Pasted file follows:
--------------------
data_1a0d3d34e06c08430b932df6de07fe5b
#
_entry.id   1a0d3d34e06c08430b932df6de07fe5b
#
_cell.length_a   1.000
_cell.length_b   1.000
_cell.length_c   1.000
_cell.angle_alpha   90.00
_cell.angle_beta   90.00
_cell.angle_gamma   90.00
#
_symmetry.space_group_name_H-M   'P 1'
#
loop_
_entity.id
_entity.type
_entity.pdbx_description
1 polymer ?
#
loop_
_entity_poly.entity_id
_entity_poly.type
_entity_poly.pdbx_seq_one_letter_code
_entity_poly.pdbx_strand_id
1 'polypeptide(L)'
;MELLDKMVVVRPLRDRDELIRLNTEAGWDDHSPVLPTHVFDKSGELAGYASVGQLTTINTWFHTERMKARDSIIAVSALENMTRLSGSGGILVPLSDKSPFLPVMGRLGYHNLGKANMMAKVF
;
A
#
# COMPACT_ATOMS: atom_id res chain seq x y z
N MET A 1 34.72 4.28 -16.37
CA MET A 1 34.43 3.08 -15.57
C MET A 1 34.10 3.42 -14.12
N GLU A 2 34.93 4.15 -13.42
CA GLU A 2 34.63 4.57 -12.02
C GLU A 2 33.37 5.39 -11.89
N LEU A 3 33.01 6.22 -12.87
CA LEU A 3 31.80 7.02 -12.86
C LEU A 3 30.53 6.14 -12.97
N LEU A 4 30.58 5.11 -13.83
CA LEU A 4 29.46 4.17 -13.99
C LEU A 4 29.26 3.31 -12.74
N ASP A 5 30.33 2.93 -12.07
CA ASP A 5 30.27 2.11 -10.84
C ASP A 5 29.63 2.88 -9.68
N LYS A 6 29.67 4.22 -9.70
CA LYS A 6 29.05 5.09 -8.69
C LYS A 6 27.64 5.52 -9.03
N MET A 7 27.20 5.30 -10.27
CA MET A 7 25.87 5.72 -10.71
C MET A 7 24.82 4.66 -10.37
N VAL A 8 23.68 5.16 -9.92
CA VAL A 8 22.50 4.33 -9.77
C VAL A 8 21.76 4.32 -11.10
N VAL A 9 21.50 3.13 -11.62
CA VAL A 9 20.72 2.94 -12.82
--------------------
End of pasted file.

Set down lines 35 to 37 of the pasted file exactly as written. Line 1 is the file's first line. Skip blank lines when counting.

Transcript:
CA GLU A 2 34.63 4.57 -12.02
C GLU A 2 33.37 5.39 -11.89
N LEU A 3 33.01 6.22 -12.87